Ease in slower and lighter than you think you need to
I remember all the feels for my first “run.” I just felt a little off in my own body. Robotic, almost. Very tight and discombobulated.
Now, I feel much more “normal” but I’m still taking things light and slow. Reminding myself to practice self care for exercise.
To ease back into running, I started consistently running 20 seconds, walking 40 seconds. Slowly, I built up to jogging for a minute straight, alternated by a minute walking. Within a few weeks, I did a mile straight without stopping.
Last week, I did a 3 mile and 4 mile run, both without stopping. And they even felt somewhat good! I’m not oblivious to knowing that this is still very early on, and I’m going to play it safe!
Don’t Focus on Pace
This one seems obvious, right? Focus on how you feel instead. Just getting out and doing something feels good.
I’m not even looking at my watch or worrying about pace because that doesn’t matter right now. What matters is feeling ok and stable on my feet, and slowly building back up.
I’ve realized that focusing on pace is…
- a little depressing to compare to my normal
- just not important right now.
This has been a good lesson in running by feel.
Remember that movement should feel good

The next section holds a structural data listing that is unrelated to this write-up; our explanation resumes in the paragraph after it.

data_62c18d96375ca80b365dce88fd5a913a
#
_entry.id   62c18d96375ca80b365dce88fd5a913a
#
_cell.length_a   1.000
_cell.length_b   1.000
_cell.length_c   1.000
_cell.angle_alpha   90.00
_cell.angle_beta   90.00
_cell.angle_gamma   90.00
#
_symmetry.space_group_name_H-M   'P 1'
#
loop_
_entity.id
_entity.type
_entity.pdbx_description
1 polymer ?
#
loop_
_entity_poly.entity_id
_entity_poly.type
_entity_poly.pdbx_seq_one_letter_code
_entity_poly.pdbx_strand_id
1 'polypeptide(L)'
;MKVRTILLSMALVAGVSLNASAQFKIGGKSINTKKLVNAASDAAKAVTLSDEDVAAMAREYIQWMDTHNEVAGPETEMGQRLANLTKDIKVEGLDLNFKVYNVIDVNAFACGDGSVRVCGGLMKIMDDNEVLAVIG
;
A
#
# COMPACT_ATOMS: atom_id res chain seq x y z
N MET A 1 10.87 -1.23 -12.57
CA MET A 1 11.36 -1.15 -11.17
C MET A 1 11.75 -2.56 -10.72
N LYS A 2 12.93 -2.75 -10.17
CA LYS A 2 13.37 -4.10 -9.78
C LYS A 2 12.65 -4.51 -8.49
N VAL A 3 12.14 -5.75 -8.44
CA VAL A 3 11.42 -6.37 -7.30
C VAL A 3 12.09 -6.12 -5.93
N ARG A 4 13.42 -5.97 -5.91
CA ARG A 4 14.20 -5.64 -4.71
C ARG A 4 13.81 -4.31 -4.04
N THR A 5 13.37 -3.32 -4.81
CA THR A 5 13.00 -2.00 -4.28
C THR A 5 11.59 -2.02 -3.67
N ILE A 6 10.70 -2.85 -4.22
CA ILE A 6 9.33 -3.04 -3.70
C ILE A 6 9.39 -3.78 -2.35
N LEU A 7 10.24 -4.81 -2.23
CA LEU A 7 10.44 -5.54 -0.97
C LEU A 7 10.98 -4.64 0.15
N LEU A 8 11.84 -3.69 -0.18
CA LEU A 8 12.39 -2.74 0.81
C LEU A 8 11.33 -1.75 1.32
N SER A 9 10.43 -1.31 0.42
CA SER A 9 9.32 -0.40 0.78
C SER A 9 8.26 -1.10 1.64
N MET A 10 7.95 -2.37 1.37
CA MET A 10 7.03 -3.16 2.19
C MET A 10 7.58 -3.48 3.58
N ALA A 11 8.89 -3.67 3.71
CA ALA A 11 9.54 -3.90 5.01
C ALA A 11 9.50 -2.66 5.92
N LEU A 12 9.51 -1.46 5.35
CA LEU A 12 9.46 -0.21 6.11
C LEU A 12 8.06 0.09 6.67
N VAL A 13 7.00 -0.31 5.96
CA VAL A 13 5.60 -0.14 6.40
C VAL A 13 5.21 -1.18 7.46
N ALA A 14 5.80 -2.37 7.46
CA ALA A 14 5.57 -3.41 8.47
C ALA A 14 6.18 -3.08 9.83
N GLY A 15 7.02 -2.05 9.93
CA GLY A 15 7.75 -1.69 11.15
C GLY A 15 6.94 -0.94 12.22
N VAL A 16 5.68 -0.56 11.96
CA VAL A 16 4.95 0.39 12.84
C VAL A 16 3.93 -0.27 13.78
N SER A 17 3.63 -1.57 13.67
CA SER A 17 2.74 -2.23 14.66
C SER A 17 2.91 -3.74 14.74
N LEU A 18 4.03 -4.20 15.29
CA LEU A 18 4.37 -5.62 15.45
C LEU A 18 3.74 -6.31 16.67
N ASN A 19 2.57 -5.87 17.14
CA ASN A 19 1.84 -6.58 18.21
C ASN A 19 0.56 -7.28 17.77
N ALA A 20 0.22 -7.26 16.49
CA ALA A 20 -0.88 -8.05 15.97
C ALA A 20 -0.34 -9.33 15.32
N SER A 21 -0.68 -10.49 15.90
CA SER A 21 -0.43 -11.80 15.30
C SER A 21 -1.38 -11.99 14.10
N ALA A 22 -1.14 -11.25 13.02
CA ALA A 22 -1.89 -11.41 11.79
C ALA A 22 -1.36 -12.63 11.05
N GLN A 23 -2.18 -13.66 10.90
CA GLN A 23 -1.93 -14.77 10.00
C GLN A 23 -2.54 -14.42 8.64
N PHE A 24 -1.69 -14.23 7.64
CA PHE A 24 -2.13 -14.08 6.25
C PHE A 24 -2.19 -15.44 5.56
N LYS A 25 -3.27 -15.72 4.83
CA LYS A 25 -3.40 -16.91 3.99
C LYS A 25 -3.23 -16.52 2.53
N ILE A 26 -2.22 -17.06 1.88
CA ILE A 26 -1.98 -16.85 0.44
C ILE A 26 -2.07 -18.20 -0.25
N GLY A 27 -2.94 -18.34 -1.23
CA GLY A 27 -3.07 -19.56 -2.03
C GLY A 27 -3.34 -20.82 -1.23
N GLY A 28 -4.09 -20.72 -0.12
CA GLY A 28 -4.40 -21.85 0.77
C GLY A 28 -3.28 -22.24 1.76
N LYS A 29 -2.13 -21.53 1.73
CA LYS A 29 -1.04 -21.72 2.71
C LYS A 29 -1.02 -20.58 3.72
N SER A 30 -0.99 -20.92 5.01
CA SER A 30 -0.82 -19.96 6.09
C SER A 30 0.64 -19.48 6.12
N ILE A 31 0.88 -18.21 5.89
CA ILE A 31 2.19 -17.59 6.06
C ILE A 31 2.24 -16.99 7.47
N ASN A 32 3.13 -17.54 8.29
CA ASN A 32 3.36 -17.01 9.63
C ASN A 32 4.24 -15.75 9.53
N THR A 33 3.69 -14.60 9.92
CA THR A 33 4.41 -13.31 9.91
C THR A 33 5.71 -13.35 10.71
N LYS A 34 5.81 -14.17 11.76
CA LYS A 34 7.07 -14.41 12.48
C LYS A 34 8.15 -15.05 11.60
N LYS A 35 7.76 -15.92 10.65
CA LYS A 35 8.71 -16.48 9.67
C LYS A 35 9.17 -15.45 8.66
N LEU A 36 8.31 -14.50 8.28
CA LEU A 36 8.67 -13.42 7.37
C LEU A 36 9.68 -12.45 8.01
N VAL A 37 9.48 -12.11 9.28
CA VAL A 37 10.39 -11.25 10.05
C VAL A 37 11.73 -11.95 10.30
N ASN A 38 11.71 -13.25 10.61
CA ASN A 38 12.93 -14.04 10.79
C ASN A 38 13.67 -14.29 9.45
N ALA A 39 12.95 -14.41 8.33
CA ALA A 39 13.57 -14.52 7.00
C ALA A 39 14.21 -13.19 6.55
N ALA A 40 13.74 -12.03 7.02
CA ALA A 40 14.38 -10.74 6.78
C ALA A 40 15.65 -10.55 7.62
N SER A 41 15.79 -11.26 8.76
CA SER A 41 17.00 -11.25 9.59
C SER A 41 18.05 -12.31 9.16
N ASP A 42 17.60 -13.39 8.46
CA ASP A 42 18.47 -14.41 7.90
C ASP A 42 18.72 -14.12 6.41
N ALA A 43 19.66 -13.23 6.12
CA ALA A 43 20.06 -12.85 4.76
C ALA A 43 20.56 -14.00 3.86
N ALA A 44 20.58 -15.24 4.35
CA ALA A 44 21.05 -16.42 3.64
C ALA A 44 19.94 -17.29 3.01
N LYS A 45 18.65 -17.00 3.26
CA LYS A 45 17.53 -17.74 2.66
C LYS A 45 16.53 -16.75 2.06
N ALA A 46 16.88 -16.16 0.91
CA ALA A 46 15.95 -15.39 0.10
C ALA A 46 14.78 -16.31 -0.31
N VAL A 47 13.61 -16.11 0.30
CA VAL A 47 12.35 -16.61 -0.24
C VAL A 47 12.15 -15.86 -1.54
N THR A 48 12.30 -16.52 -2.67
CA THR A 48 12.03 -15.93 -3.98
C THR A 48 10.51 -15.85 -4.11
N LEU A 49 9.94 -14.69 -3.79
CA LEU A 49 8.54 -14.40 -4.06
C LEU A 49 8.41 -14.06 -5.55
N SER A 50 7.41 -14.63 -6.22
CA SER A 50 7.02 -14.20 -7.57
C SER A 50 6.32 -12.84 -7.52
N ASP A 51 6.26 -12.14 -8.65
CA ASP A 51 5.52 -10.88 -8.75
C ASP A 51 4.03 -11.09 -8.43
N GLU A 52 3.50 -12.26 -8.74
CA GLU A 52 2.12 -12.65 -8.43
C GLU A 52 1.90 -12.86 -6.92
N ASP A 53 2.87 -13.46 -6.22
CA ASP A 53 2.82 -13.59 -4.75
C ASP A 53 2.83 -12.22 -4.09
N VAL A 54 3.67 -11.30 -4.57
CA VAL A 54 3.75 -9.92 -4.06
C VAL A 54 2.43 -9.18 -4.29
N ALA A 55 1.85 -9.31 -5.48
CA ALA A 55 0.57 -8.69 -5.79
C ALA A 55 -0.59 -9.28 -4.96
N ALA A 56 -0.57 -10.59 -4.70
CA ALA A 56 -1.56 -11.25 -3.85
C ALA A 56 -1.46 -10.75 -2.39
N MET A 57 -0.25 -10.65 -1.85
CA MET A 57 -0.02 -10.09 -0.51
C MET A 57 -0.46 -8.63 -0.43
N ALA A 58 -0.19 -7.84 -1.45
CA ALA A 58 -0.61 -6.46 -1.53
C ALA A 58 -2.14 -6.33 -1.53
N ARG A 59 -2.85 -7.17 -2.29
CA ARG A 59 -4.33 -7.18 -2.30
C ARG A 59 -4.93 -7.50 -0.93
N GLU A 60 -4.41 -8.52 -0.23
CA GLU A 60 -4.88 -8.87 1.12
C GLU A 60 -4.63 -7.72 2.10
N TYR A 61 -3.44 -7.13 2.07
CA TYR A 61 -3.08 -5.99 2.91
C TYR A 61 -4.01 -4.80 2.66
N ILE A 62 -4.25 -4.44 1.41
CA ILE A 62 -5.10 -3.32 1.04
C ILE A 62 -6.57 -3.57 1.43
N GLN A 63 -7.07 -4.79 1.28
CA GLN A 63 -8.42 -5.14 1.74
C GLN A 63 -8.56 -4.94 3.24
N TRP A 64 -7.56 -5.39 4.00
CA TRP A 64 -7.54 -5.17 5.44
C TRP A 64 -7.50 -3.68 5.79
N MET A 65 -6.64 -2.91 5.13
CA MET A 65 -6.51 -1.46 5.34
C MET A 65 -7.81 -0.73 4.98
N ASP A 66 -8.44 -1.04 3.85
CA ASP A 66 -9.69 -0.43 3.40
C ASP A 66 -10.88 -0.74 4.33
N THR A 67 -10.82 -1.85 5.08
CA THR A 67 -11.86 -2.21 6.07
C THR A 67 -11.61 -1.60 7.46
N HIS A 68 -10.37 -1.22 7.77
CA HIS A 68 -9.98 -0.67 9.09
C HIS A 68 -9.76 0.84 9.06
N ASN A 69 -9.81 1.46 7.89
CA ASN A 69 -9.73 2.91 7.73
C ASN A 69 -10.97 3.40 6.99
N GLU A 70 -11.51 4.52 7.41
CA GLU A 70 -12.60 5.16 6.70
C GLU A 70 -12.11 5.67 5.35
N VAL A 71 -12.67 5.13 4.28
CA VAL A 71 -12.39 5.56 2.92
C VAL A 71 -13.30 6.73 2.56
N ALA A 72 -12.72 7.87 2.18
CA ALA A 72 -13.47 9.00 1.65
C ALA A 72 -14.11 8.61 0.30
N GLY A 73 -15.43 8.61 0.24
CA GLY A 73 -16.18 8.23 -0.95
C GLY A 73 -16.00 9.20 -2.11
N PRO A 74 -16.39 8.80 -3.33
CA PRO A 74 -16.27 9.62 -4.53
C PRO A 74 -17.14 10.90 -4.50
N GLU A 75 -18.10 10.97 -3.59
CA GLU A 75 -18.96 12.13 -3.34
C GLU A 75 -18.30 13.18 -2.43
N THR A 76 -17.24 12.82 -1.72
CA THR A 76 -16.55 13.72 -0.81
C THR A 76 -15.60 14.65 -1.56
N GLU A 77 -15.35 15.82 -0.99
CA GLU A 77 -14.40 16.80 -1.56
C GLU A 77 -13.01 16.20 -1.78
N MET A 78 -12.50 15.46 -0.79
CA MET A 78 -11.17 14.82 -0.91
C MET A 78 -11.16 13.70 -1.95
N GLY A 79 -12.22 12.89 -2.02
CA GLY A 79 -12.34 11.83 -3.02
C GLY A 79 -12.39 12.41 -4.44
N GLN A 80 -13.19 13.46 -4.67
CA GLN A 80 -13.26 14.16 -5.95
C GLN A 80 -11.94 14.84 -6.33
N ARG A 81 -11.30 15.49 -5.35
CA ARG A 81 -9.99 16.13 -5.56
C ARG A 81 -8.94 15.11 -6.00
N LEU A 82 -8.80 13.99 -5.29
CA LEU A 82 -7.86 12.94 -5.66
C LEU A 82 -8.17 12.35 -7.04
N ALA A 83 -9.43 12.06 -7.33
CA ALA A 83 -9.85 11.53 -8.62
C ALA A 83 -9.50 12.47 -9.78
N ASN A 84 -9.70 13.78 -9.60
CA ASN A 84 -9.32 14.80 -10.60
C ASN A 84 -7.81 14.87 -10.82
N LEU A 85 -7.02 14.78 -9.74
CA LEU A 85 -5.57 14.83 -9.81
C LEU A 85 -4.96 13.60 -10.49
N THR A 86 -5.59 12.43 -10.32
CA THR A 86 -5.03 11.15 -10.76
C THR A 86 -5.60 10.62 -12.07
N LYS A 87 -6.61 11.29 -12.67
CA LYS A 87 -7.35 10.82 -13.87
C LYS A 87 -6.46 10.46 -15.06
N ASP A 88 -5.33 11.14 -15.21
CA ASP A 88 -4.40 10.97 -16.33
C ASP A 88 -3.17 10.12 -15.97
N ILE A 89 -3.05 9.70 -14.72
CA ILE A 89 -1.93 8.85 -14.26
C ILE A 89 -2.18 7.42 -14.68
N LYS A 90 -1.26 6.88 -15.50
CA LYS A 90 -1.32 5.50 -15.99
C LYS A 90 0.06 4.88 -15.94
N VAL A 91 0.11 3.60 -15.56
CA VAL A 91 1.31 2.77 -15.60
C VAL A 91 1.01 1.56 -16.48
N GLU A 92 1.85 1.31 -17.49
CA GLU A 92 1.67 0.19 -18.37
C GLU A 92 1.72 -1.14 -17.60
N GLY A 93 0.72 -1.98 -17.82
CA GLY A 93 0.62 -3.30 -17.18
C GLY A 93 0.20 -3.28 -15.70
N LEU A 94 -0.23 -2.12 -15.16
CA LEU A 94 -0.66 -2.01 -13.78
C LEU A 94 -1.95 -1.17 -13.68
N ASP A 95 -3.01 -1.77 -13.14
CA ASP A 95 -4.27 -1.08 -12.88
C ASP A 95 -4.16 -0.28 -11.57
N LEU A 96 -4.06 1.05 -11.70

This is one of the principles of HAES, and it’s something I talk to clients about. Pick a form of movement you LIKE and that feels good.
I didn’t want to force myself to run before I was ready. I got to the point where I missed running. And I felt ready. But maybe for you, walking or elliptical-ing feels good.
This was a reminder that I shouldn’t rush into anything before I was mentally and physically ready.
Acknowledge Your Stamina May Be Low
Though you are a rockstar for giving birth in the first place (giving birth is way harder than running a marathon in my opinion), this is different.
Your muscles have atrophied a little bit, rightfully so. Your body has been focused on MUCH MORE IMPORTANT things.
At first, I got tired after running on my feet for 2 minutes. Then, it slowly increased to 5 minutes, 10 minutes, 20 minutes.
Right now, I’m tired at about the 25 minute mark. But it’s all worth it.
I know as I continue to improve and practice slowly, I’ll be back to what is my new normal.
Hills still get me pretty out of breath, but it’s nice to have something to work towards.
Ask Yourself, “Where is the pressure coming from?”
Lastly, I would encourage all you mamma’s to take the pressure off. You don’t have to be “as good” as you used to be, or as fast, or as dedicated. I think my post-partum running may be very different from pre-baby.
Honestly, I’m still accepting that AND THAT IS OK. It will take me some time to accept it but every time I look at Camryn, I wholeheartedly feel better.
Running is important to me, and I want it to continue to play a role in my life. But I am not defined by running.
Running and exercise are parts of my life that brings me happiness and stress relief, but it’s not my whole life.
Make Sure You’re Eating Enough
Think about all the energy your body is expending and needs to recover from a huge surgery. Running adds additional energy to that.
Our Nail Your Nutrition course goes into depth about meeting your nutrition needs for running and training!
Other Running Posts you May Enjoy
Have you ever taken a long break from running/exercise? How did your return go?